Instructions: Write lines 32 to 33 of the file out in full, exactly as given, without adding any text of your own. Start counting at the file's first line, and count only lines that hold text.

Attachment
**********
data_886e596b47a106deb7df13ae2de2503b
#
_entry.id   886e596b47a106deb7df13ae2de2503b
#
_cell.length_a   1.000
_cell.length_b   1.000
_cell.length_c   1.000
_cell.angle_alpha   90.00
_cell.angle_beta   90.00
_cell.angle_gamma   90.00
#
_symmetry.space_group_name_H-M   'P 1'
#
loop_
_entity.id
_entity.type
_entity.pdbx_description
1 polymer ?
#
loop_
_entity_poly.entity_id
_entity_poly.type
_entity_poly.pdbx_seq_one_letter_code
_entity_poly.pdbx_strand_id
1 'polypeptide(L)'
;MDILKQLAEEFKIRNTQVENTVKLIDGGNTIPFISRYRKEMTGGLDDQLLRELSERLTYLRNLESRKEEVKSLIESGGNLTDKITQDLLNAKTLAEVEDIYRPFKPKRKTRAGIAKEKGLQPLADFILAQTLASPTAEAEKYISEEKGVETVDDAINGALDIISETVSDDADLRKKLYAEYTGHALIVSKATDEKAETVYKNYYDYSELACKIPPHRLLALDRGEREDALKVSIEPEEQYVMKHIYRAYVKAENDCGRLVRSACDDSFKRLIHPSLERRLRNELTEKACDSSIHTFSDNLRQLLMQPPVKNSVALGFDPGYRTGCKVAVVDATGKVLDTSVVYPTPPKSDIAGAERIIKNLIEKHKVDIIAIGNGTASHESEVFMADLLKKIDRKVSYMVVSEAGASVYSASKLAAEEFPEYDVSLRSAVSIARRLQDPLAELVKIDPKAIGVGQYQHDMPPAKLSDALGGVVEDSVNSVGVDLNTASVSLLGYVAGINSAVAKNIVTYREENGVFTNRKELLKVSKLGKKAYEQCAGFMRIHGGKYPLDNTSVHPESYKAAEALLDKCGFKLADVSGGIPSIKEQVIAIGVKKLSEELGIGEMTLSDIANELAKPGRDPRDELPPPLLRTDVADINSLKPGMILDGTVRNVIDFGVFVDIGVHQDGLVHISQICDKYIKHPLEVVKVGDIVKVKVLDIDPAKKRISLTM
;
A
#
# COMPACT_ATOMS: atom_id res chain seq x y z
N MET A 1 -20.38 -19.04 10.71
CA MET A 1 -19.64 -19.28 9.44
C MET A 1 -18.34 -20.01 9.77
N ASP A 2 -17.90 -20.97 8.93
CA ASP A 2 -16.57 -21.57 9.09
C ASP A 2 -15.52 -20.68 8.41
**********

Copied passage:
CA MET A 1 -19.64 -19.28 9.44
C MET A 1 -18.34 -20.01 9.77